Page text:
The ACTING DEPUTY PRESIDENT (Senator Wood) - Order! During debate it is possible oft times for people to make reference to some situation which can give point to their argument and which relates to the legislation before the Senate. The thing is that honourable senators should not get too wide. They should confine their remarks as much as possible to the legislation before the chamber.


Senator RAE - It is unfortunate that apparently Senator Bishop was not listening to what was going on because he was about 5 minutes behind time. I had passed from what he referred to but I will go back and repeat it if he likes so that he will get a better understanding of it.


Senator James McClelland (NEW SOUTH WALES) - Why not talk about the Bill?


Senator RAE - I am talking about the amendment, Senator McClelland, which I think is relevant.


Senator James McClelland (NEW SOUTH WALES) - The amendment has not been moved yet.


Senator RAE - The amendment has been foreshadowed. The point I was making-


Senator O'Byrne - You are gagging the debate and you are steamrollering it.


Senator RAE - I had not noticed that I was steamrollering anything. I thought that 1 was addressing myself to both the Bill and the foreshadowed amendment and I will continue to do so. I was in the course earlier of pointing out the difference between validating legislation and retrospective legislation, something which apparently entirely escapes Senator Murphy and some other honourable senators. Of course, that is not surprising. I have described validating legislation. Turning to retrospective legislation, all members of the Senate Standing Committee on Regulations and Ordinances are only too well aware of this type of legislation. It is a matter which concerns them greatly. That Committee of this Senate is specifically responsible for ensuring that in relation to delegated legislation the retrospectivity aspect of it is taken into account when considering whether an ordinance should be allowed or disallowed. I was amazed to hear during the debate on this Bill in another place the complaint made by a member of the Opposition that one of the disgraceful aspects about delegated legislation was that there was no opportunity for it to be reviewed in any way at all. Obviously that person had not only not heard of the Senate Standing Committee on Regulations and Ordinances, he had never heard of the fact that ordinances are tabled and may be disallowed by the House. I would have thought that that was particularly relevant to consideration of the question of the propriety or otherwise of the Government's use of ordinances and regulations to legislate for the people of the ACT and the other Commonwealth Territories.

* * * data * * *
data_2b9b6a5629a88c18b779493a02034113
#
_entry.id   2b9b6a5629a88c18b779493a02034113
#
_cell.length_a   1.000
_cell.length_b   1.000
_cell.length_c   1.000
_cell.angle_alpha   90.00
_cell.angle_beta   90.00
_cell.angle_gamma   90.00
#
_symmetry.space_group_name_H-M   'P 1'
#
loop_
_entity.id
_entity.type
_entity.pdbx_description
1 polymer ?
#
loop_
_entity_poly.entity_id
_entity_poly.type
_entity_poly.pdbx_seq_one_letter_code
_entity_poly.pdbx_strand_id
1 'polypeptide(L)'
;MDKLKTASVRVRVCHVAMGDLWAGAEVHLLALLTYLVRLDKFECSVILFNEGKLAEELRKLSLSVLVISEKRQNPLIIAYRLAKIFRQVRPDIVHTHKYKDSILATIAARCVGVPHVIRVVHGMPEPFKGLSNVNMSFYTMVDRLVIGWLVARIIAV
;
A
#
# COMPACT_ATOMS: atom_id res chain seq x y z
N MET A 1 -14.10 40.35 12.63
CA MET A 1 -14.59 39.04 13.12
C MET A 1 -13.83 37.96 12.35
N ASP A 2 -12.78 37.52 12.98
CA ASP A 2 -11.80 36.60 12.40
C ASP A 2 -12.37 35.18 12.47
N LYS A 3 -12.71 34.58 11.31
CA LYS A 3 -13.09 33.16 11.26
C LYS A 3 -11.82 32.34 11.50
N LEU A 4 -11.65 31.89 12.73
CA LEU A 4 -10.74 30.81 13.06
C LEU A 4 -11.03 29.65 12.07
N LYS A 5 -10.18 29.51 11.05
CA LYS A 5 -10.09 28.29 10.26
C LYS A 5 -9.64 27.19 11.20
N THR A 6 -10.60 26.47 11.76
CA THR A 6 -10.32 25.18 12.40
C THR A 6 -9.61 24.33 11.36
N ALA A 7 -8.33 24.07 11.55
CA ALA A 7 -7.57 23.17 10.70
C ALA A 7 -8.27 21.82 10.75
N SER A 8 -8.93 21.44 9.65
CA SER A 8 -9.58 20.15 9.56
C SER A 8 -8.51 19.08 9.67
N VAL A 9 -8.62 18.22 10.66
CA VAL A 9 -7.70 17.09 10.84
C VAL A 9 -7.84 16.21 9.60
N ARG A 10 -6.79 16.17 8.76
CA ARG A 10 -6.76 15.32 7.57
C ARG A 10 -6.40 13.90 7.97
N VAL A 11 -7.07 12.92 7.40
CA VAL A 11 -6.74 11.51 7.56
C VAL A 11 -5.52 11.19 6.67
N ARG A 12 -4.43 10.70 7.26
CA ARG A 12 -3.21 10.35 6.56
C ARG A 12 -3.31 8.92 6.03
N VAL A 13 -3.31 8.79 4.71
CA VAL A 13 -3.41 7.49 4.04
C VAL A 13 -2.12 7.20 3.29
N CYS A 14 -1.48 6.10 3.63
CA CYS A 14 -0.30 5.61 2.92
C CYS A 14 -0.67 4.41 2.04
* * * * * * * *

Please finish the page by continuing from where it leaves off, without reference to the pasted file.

Retrospective legislation is legislation introduced de novo and then its operation is dated back to a period of time before the date on which it becomes operative. That is the sort of thing to which Senator Durack referred as having been done by the Labor Party when it was in government in Western Australia. It decided to make its legislation retrospective in operation and adversely affect the interests of an individual, or more than one individual. Retrospectivity is something which always should be approached with caution. I certainly would join with Senator Murphy if he were correct in saying that this is a matter in which retrospectivity is the significant element; but it is not. This is validating legislation designed to create the situation which everybody believed to be the situation and which has been the situation since 1940. Therefore the foreshadowed amendment is spurious. It is an attempt to protect the interests of a few friends of the Labor Party. It is typical of the selectivity of the approach of protecting your friends and not protecting the general public which we have come to believe is typical of the approach which we might anticipate in the event of the Labor Party ever being in a position to implement any of its spurious ideas in this Commonwealth Parliament.